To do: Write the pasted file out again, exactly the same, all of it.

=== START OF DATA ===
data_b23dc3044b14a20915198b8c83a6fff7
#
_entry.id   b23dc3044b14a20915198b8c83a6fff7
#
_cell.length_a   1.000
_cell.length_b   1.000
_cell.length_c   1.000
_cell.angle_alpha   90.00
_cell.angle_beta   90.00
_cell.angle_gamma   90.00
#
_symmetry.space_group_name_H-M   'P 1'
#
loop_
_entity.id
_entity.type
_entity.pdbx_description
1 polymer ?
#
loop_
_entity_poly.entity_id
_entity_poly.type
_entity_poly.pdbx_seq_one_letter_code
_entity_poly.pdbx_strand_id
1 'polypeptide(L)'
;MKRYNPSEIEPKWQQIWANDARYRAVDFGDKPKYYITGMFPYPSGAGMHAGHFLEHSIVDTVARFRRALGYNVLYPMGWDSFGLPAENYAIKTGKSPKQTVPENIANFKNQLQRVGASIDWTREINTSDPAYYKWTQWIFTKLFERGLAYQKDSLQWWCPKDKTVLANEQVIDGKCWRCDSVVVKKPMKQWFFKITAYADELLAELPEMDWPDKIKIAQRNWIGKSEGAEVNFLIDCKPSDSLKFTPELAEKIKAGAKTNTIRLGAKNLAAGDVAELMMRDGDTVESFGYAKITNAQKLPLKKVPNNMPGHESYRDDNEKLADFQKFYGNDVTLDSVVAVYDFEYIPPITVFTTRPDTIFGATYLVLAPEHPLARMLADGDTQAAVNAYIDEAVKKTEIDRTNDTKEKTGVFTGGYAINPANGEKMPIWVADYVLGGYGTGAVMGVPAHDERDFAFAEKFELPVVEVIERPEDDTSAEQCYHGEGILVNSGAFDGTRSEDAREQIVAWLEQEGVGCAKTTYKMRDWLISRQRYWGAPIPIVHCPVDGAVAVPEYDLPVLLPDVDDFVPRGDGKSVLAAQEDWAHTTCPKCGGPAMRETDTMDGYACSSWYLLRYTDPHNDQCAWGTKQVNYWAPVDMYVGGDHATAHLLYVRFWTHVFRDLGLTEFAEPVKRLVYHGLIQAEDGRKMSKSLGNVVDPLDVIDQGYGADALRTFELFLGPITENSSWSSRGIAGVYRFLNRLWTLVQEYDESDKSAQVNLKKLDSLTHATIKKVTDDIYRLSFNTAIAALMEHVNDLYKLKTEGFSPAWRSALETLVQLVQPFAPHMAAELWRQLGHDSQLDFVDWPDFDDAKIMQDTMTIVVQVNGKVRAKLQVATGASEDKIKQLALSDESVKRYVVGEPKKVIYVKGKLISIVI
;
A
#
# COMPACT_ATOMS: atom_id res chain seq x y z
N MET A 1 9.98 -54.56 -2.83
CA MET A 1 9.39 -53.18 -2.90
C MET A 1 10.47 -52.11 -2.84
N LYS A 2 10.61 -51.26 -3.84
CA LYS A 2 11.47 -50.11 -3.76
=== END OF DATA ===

data_b23dc3044b14a20915198b8c83a6fff7
#
_entry.id   b23dc3044b14a20915198b8c83a6fff7
#
_cell.length_a   1.000
_cell.length_b   1.000
_cell.length_c   1.000
_cell.angle_alpha   90.00
_cell.angle_beta   90.00
_cell.angle_gamma   90.00
#
_symmetry.space_group_name_H-M   'P 1'
#
loop_
_entity.id
_entity.type
_entity.pdbx_description
1 polymer ?
#
loop_
_entity_poly.entity_id
_entity_poly.type
_entity_poly.pdbx_seq_one_letter_code
_entity_poly.pdbx_strand_id
1 'polypeptide(L)'
;MKRYNPSEIEPKWQQIWANDARYRAVDFGDKPKYYITGMFPYPSGAGMHAGHFLEHSIVDTVARFRRALGYNVLYPMGWDSFGLPAENYAIKTGKSPKQTVPENIANFKNQLQRVGASIDWTREINTSDPAYYKWTQWIFTKLFERGLAYQKDSLQWWCPKDKTVLANEQVIDGKCWRCDSVVVKKPMKQWFFKITAYADELLAELPEMDWPDKIKIAQRNWIGKSEGAEVNFLIDCKPSDSLKFTPELAEKIKAGAKTNTIRLGAKNLAAGDVAELMMRDGDTVESFGYAKITNAQKLPLKKVPNNMPGHESYRDDNEKLADFQKFYGNDVTLDSVVAVYDFEYIPPITVFTTRPDTIFGATYLVLAPEHPLARMLADGDTQAAVNAYIDEAVKKTEIDRTNDTKEKTGVFTGGYAINPANGEKMPIWVADYVLGGYGTGAVMGVPAHDERDFAFAEKFELPVVEVIERPEDDTSAEQCYHGEGILVNSGAFDGTRSEDAREQIVAWLEQEGVGCAKTTYKMRDWLISRQRYWGAPIPIVHCPVDGAVAVPEYDLPVLLPDVDDFVPRGDGKSVLAAQEDWAHTTCPKCGGPAMRETDTMDGYACSSWYLLRYTDPHNDQCAWGTKQVNYWAPVDMYVGGDHATAHLLYVRFWTHVFRDLGLTEFAEPVKRLVYHGLIQAEDGRKMSKSLGNVVDPLDVIDQGYGADALRTFELFLGPITENSSWSSRGIAGVYRFLNRLWTLVQEYDESDKSAQVNLKKLDSLTHATIKKVTDDIYRLSFNTAIAALMEHVNDLYKLKTEGFSPAWRSALETLVQLVQPFAPHMAAELWRQLGHDSQLDFVDWPDFDDAKIMQDTMTIVVQVNGKVRAKLQVATGASEDKIKQLALSDESVKRYVVGEPKKVIYVKGKLISIVI
;
A
#
# COMPACT_ATOMS: atom_id res chain seq x y z
N MET A 1 9.98 -54.56 -2.83
CA MET A 1 9.39 -53.18 -2.90
C MET A 1 10.47 -52.11 -2.84
N LYS A 2 10.61 -51.26 -3.84
CA LYS A 2 11.47 -50.11 -3.76